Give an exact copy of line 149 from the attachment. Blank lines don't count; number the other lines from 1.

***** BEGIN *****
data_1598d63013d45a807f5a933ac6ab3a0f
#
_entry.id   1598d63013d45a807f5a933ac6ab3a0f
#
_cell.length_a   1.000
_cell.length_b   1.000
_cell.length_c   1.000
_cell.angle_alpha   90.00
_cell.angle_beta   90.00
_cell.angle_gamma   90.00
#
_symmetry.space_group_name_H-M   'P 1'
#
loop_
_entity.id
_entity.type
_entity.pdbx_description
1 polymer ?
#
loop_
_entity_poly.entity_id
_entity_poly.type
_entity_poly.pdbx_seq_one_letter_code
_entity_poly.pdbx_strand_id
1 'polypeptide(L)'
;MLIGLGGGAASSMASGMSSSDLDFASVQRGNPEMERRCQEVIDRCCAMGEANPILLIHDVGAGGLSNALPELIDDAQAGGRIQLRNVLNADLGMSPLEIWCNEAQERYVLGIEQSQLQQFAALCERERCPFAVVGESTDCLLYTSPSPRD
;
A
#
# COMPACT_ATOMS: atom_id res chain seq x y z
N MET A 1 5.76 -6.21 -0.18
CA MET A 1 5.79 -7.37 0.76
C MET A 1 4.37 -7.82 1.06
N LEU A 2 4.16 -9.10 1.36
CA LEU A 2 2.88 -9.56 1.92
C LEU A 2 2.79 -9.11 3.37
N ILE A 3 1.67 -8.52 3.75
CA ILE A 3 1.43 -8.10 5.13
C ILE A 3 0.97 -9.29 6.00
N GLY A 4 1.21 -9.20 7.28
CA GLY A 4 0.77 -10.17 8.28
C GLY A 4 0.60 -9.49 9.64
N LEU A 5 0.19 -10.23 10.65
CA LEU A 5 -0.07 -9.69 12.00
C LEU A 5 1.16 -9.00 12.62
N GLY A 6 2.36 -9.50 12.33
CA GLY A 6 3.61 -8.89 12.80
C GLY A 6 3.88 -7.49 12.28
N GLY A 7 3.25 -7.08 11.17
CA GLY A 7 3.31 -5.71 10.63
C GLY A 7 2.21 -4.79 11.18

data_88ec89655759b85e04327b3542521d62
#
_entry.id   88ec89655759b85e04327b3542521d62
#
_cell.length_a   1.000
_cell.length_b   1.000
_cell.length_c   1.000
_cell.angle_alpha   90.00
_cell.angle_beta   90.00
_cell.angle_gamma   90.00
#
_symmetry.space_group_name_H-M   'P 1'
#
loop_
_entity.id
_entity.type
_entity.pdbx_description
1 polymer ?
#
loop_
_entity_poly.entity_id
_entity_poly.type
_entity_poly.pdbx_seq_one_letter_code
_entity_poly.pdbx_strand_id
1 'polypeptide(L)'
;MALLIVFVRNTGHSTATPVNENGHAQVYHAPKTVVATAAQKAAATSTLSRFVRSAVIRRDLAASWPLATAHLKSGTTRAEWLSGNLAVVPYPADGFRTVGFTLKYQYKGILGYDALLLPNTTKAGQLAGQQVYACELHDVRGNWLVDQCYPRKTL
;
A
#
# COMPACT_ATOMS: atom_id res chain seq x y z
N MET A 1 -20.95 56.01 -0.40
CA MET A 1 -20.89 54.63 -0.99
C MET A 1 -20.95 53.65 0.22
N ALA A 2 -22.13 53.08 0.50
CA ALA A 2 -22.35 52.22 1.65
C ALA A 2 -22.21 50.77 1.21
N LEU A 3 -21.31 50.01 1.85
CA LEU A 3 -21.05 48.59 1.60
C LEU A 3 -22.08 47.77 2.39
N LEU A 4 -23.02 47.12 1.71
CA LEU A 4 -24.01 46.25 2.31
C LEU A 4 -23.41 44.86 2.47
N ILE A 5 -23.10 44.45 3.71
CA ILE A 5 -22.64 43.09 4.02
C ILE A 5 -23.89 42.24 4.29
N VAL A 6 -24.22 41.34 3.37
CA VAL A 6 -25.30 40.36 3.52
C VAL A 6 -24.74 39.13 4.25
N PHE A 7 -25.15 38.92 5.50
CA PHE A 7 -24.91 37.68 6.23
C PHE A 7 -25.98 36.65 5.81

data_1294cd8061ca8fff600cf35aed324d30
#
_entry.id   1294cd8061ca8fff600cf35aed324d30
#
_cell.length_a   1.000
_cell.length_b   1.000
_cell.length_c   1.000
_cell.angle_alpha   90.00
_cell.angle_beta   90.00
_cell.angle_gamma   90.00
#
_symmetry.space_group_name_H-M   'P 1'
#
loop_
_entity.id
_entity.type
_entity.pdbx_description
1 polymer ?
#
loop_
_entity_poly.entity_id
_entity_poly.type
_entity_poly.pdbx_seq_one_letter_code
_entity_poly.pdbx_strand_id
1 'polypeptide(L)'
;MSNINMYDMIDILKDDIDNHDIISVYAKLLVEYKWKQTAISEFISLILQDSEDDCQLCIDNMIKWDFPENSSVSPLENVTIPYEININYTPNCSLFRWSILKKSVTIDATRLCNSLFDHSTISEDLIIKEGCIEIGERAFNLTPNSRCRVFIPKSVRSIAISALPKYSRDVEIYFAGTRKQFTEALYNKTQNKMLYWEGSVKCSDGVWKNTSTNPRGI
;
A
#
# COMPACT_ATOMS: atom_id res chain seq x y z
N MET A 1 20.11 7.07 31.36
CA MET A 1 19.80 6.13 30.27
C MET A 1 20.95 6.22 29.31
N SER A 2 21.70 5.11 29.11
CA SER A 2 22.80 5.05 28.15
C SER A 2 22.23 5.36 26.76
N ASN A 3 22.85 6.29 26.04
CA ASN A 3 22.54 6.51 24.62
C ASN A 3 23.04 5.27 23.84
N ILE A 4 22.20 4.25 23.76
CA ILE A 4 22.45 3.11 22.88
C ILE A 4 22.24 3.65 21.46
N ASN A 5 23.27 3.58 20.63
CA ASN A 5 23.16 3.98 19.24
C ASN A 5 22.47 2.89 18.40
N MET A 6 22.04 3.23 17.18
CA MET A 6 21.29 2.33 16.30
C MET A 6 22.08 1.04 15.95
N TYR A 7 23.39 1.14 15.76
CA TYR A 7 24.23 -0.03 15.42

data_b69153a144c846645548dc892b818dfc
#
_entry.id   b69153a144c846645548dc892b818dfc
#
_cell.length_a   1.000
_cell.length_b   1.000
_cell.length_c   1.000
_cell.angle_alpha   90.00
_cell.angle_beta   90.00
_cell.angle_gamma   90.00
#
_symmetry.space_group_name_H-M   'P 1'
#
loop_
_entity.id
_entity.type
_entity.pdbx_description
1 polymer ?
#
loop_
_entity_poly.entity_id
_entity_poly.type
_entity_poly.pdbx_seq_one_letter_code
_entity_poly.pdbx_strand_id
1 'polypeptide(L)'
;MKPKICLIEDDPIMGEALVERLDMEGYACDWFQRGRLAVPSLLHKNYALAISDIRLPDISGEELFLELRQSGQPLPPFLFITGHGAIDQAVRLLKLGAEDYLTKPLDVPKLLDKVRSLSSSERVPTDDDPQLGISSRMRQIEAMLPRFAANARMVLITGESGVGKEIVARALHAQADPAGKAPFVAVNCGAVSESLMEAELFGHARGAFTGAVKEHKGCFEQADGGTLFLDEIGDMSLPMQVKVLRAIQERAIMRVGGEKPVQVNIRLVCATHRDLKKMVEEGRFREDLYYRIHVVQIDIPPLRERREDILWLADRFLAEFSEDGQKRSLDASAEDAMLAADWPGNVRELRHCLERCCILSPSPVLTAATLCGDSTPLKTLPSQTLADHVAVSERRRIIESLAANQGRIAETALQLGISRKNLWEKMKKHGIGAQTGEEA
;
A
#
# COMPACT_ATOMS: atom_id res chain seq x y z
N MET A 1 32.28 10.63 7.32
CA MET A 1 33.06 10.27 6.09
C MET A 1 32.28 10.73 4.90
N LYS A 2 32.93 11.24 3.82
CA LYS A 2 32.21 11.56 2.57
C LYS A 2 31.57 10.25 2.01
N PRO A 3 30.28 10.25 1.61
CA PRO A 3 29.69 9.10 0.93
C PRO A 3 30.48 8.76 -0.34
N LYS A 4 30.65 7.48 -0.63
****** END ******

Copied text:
CA MET A 6 21.29 2.33 16.30